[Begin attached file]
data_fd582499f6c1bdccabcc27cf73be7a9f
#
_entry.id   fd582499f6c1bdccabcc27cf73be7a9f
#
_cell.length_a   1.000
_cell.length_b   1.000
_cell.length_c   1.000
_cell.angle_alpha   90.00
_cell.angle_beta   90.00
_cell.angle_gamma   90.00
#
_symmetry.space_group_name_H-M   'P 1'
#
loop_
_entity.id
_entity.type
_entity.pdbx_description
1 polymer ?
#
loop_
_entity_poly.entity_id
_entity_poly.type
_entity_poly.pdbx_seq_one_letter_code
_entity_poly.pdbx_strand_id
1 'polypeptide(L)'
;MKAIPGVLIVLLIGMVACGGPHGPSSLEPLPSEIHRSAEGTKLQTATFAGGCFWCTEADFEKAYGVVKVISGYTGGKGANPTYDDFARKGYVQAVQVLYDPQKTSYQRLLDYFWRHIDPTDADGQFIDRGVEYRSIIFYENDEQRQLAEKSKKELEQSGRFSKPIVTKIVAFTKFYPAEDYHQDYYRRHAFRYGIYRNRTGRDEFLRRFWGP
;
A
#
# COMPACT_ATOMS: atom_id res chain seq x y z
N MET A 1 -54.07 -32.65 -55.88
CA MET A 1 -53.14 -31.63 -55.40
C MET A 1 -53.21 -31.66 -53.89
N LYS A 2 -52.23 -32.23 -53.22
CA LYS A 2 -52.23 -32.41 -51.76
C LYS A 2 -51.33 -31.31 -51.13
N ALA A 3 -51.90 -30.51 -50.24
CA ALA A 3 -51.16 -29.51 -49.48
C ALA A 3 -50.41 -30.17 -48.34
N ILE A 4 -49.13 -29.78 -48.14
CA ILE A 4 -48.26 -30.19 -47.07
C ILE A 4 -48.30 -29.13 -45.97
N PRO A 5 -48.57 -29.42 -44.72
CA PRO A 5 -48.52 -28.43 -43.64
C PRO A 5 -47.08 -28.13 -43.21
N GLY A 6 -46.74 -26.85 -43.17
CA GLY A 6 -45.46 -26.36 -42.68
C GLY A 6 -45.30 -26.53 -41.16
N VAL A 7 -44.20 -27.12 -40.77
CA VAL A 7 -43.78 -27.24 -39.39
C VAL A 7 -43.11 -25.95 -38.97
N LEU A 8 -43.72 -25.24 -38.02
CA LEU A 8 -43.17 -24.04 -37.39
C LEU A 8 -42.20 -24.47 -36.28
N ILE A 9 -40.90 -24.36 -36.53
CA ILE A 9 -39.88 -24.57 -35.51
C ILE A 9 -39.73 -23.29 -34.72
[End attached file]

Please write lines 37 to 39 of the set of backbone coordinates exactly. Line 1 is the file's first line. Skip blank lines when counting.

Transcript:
N ALA A 3 -51.90 -30.51 -50.24
CA ALA A 3 -51.16 -29.51 -49.48
C ALA A 3 -50.41 -30.17 -48.34